Article 17 of the GDPR ("Right to erasure (‘right to be forgotten’)") says:
The data subject shall have the right to obtain from the controller the erasure of personal data concerning him or her without undue delay and the controller shall have the obligation to erase personal data without undue delay where one of the following grounds applies:
(b) the data subject withdraws consent on which the processing is based according to point (a) of Article 6(1), or point (a) of Article 9(2), and where there is no other legal ground for the processing;
(c) the data subject objects to the processing pursuant to Article 21(1) and there are no overriding legitimate grounds for the processing, or the data subject objects to the processing pursuant to Article 21(2);
Paragraph 3 (d) of article 17 says further that the right to erasure does not apply when:
for archiving purposes in the public interest, scientific or historical research purposes or statistical purposes in accordance with Article 89(1) in so far as the right referred to in paragraph 1 is likely to render impossible or seriously impair the achievement of the objectives of that processing;
Recital 65 of the GDPR says:
A data subject should have the right to have personal data concerning him or her rectified and a ‘right to be forgotten’ where the retention of such data infringes this Regulation or Union or Member State law to which the controller is subject. In particular, a data subject should have the right to have his or her personal data erased and no longer processed where the personal data are no longer necessary in relation to the purposes for which they are collected or otherwise processed, where a data subject has withdrawn his or her consent or objects to the processing of personal data concerning him or her, or where the processing of his or her personal data does not otherwise comply with this Regulation. That right is relevant in particular where the data subject has given his or her consent as a child and is not fully aware of the risks involved by the processing, and later wants to remove such personal data, especially on the internet. The data subject should be able to exercise that right notwithstanding the fact that he or she is no longer a child. However, the further retention of the personal data should be lawful where it is necessary, for exercising the right of freedom of expression and information, for compliance with a legal obligation, for the performance of a task carried out in the public interest or in the exercise of official authority vested in the controller, on the grounds of public interest in the area of public health, for archiving purposes in the public interest, scientific or historical research purposes or statistical purposes, or for the establishment, exercise or defence of legal claims.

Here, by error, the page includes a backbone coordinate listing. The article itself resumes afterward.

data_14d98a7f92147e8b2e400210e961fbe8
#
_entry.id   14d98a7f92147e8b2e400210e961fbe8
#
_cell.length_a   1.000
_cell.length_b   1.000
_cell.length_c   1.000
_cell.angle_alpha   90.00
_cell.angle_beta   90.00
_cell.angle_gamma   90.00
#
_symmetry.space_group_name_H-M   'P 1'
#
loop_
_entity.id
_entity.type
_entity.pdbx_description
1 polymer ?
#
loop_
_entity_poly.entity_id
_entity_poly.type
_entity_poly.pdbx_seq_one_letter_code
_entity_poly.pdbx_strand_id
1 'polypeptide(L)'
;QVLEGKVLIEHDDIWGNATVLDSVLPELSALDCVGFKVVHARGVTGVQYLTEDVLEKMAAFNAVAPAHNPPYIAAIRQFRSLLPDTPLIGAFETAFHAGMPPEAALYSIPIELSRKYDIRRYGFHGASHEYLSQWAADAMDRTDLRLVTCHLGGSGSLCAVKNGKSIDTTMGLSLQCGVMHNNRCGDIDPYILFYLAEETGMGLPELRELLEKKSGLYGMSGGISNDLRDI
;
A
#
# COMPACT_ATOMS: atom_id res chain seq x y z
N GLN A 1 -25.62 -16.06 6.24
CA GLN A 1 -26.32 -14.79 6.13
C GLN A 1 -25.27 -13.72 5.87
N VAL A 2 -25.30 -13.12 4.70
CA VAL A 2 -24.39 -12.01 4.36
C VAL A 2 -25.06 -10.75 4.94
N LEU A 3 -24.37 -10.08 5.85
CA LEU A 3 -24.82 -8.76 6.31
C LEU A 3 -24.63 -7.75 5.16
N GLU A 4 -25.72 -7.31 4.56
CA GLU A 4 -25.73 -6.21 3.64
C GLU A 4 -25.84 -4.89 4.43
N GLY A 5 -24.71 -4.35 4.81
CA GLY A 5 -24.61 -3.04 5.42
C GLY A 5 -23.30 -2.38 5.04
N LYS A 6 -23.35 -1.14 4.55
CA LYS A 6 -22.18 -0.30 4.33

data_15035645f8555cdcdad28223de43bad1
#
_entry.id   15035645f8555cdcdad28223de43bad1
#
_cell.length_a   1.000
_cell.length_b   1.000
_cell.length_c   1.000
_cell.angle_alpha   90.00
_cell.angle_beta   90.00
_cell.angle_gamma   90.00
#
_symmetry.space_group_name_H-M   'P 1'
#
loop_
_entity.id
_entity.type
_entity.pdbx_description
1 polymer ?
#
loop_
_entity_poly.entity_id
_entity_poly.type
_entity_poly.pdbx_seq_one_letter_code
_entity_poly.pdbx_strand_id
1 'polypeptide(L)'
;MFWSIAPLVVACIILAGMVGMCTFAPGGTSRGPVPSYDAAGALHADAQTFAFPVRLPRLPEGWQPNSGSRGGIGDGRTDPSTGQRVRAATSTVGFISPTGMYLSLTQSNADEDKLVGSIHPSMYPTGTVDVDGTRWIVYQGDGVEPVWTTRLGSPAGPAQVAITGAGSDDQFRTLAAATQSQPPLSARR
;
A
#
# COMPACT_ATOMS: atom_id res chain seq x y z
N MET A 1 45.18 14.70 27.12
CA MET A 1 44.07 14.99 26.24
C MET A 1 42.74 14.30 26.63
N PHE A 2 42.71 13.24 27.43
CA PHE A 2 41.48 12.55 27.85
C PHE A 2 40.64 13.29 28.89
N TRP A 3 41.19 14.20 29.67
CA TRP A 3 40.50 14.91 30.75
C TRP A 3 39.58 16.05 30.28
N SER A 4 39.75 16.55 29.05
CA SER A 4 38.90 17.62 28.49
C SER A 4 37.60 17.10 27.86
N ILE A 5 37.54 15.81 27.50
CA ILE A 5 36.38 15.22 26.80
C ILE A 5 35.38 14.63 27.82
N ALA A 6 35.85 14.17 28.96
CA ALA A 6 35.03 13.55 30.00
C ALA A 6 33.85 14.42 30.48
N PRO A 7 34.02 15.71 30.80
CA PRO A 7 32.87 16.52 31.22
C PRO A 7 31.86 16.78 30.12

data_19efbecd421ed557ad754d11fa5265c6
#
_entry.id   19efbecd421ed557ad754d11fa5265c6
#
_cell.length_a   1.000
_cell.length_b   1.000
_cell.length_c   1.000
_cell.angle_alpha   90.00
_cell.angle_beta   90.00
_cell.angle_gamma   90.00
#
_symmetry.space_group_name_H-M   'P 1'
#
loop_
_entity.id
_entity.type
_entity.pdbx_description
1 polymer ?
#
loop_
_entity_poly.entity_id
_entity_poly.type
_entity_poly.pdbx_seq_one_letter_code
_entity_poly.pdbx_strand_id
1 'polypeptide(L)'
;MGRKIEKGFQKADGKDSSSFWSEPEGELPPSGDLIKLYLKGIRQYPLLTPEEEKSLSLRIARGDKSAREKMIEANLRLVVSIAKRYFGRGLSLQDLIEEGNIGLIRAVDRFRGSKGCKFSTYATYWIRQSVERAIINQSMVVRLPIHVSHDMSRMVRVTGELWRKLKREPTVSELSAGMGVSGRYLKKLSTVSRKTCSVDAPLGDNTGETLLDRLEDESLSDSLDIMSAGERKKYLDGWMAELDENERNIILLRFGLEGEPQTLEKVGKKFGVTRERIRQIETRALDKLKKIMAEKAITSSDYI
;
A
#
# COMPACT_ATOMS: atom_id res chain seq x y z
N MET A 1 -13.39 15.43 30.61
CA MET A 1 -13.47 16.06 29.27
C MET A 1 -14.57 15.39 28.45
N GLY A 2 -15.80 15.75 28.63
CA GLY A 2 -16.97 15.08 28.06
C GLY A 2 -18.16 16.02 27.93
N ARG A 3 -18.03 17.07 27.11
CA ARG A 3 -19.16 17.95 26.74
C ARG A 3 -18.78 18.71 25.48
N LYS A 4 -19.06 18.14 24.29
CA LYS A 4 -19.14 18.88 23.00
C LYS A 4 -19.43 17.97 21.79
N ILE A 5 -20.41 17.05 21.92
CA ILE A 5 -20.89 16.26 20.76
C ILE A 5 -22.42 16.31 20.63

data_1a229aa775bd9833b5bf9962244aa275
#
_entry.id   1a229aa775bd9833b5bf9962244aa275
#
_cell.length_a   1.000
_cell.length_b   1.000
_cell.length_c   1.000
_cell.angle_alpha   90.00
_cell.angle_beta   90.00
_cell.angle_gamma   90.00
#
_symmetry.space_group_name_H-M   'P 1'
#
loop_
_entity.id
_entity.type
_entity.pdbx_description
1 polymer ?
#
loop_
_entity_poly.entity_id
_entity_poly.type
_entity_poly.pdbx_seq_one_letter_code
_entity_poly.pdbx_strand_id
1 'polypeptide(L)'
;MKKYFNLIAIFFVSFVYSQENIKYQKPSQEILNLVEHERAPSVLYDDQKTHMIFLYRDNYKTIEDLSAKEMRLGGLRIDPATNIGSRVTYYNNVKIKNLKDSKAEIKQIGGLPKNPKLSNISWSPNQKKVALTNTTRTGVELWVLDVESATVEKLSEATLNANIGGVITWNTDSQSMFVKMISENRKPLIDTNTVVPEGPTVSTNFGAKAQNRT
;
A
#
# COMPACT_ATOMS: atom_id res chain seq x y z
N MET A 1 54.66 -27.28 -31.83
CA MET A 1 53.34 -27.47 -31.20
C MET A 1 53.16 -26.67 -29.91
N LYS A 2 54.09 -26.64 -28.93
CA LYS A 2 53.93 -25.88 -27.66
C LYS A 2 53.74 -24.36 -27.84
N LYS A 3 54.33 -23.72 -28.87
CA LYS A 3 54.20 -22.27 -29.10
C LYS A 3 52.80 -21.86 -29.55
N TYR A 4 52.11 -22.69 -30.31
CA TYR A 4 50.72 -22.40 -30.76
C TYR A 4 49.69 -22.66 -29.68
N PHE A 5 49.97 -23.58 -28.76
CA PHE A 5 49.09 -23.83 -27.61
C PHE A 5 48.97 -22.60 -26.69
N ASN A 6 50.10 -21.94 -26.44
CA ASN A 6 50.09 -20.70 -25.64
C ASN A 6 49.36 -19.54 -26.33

The mention in Paragraph 2 of article 17 that the Controller "... taking account of available technology and the cost of implementation, shall take reasonable steps, including technical measures, ..." while directed to informing other controllers of an erasure request, seems to indicate, along with the exception for archiving in art 17 par 3(d) that as long as measures are taken to prevent access to the data for which erasure has been requested, that such data is not fully erased is not a violation. But I cannot call that conclusion authoritative.
The ICO says:
If a valid erasure request is received and no exemption applies then you will have to take steps to ensure erasure from backup systems as well as live systems. Those steps will depend on your particular circumstances, your retention schedule (particularly in the context of its backups), and the technical mechanisms that are available to you.